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Other titles in the Life of the Past series:
Gaining Ground, Second Edition: The Origin and Evolution of Tetrapods (Life of the Past)by Jennifer A. Clack
Synopses & Reviews
Around 370 million years ago, a distant relative of a modern lungfish began a most extraordinary adventure--emerging from the water and laying claim to the land. Over the next 70 million years, this tentative beachhead had developed into a worldwide colonization by ever-increasing varieties of four-limbed creatures known as tetrapods, the ancestors of all vertebrate life on land. This new edition of Jennifer A. Clack's groundbreaking book tells the complex story of their emergence and evolution. Beginning with their closest relatives, the lobe-fin fishes such as lungfishes and coelacanths, Clack defines what a tetrapod is, describes their anatomy, and explains how they are related to other vertebrates. She looks at the Devonian environment in which they evolved, describes the known and newly discovered species, and explores the order and timing of anatomical changes that occurred during the fish-to-tetrapod transition.
How did flying birds evolve from running dinosaurs, terrestrial trotting tetrapods from swimming fish, and whales return to swim in the sea?and#160; These are some of the great transformations in the history of life; events that have captured the imagination of scientists and the general public alike. At first glance, these major evolutionary events seem utterly impossible.and#160; The before and after look so fundamentally different that the great transformations of the history of life not only seem impossible, but unknowable. The 500 million year history of vertebrates is filled with change and, as a consequence, every living species contains within its structure, DNA, and fossil record, a narrative of them.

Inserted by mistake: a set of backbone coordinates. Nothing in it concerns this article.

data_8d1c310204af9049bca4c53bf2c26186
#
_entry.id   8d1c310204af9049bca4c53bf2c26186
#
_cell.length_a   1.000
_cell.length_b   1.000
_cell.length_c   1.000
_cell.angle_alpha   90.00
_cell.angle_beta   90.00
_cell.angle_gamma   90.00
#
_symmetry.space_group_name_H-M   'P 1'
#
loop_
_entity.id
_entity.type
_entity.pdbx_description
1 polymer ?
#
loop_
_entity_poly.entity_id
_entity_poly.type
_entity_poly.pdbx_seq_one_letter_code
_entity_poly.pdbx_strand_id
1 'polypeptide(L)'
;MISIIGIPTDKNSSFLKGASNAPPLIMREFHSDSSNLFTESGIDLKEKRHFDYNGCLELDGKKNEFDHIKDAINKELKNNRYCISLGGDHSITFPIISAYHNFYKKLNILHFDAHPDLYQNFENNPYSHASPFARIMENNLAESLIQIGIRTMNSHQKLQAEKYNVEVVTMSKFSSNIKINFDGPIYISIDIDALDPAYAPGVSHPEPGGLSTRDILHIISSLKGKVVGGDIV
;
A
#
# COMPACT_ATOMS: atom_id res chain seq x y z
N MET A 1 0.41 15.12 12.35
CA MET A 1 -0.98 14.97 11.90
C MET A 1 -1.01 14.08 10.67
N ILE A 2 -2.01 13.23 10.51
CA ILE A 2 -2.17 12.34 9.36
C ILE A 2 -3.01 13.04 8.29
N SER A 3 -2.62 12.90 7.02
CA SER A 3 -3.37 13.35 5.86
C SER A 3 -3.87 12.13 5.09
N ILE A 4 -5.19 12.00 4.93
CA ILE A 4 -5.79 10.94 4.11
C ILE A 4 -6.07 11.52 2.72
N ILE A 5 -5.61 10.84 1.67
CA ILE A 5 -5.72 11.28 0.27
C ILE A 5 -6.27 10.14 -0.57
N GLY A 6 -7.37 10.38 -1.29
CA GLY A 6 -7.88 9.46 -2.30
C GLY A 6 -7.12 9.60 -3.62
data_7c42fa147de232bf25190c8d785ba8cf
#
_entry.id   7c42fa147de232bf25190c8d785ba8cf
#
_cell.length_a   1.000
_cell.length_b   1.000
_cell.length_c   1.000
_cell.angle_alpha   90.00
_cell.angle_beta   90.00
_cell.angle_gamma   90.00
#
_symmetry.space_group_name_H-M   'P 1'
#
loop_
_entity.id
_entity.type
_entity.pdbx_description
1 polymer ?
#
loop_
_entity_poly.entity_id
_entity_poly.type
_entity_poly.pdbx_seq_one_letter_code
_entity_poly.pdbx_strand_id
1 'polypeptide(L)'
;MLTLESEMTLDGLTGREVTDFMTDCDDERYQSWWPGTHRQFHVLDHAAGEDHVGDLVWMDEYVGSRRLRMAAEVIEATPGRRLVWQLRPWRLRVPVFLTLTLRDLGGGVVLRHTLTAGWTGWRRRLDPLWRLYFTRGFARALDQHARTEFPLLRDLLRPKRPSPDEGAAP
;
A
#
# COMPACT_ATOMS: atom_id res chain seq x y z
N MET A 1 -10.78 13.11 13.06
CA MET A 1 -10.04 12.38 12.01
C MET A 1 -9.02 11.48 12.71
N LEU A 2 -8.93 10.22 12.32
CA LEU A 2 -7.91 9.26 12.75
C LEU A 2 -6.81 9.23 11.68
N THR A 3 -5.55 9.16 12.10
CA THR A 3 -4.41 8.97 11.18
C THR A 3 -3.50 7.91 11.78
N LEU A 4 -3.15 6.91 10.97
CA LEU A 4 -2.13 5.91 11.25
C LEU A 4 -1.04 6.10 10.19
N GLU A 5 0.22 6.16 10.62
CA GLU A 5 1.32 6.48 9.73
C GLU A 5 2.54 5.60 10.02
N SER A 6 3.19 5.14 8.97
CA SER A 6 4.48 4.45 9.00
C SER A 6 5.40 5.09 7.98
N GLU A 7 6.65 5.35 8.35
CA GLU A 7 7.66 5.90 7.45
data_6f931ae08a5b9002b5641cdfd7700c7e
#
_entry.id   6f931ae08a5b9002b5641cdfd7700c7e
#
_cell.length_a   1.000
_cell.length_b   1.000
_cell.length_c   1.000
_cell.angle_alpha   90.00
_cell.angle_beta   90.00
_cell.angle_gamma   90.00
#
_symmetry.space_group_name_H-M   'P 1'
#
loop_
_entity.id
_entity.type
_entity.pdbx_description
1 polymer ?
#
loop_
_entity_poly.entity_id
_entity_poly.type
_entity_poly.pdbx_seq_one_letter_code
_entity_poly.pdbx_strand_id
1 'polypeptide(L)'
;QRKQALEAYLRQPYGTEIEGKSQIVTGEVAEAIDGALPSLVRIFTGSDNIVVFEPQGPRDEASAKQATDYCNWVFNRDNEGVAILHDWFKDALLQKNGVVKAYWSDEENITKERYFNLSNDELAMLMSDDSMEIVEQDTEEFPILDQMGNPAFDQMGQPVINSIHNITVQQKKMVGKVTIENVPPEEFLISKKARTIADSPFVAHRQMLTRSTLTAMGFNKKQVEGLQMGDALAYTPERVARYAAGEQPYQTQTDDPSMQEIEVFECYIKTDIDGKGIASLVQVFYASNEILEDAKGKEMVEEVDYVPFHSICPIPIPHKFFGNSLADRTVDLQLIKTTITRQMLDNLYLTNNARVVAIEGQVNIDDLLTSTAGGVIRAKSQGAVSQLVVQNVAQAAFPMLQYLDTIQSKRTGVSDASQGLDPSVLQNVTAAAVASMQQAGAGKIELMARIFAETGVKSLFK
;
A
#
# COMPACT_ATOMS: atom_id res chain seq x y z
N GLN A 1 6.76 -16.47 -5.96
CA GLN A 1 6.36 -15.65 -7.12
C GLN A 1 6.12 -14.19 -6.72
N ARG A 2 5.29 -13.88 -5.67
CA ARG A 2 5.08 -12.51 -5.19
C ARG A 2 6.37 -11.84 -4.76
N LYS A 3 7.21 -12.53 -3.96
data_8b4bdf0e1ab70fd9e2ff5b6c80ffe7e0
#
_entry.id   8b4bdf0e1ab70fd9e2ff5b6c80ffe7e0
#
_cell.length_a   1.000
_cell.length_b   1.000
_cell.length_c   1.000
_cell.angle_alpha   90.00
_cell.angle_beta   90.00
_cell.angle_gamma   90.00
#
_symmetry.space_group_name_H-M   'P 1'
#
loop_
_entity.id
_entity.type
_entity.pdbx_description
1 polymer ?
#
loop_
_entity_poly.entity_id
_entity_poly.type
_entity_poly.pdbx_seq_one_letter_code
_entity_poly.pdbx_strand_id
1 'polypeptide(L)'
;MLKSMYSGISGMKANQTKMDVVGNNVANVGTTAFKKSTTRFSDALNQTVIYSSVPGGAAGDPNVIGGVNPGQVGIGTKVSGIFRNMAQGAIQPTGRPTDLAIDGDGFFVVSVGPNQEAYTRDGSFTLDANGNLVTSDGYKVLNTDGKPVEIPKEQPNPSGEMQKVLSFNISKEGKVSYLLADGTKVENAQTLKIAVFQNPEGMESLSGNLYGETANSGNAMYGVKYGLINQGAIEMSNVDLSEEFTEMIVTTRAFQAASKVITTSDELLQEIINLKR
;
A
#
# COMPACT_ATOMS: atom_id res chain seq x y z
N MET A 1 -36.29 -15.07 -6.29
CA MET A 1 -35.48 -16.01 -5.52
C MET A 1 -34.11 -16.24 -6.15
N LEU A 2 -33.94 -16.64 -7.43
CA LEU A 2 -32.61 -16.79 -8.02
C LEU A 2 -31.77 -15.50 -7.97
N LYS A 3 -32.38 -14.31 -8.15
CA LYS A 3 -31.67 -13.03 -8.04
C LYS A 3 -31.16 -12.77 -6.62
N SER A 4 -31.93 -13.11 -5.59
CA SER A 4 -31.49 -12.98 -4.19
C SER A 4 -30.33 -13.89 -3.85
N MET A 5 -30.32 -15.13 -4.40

A battery of new techniques and approaches, from diverse fields of inquiry, are now being marshaled to explore classic questions of evolution.and#160; These approaches span multiple levels of biological organization, from DNA sequences, to organs, to the physiology and ecology of whole organisms.and#160; Analysis of developmental systems reveals deep homologies of the mechanisms that pattern organs as different as bird wings and fish fins.and#160; Whales with legs are one of a number of creatures that tell us of the great transformations in the history of life.and#160; Expeditions have discovered worms with a kind of head, fishes with elbows, wrists, and necks; feathered dinosaurs, and human precursors to name only a few.and#160; Indeed, in the last 20 years, paleontologists have discovered more creatures informative of evolutionary transitions than in the previous millennium.and#160;
The Great Transformations captures the excitement of these new discoveries by bringing diverse teams of renowned scientists together to attack particular transformations, and to do so in a contents organized by body part--head, neck, fins, limbs, and then the entire bauplan.and#160; It is a work that will transform evolutionary biology and paleontology.
About the Author
Jennifer A. Clack is Professor and Curator of Vertebrate Palaeontology at the University Museum of Zoology, Cambridge. She was awarded the 2008 Daniel Giraud Elliot medal, by the U.S. National Academy of Sciences, and in 2009 was elected as a Fellow of the Royal Society and a Foreign Honorary Member by the American Academy of Arts and Sciences.
Table of Contents
Two Skulls and Skeletons in Transition
Three Relationships and Relatives: The Lobe-Fin Family
Four Setting the Scene: The Devonian World
Five The First Feet: Tetrapods of the Famennian
Six From Fins to Feet: Transformation and Transition
Seven Emerging into the Carboniferous: The First Phase
Eight East Kirkton and the Roots of the Modern Family Tree
Nine The Late Carboniferous: Expanding Horizons
Ten Gaining Ground: The Evolution of Terrestriality
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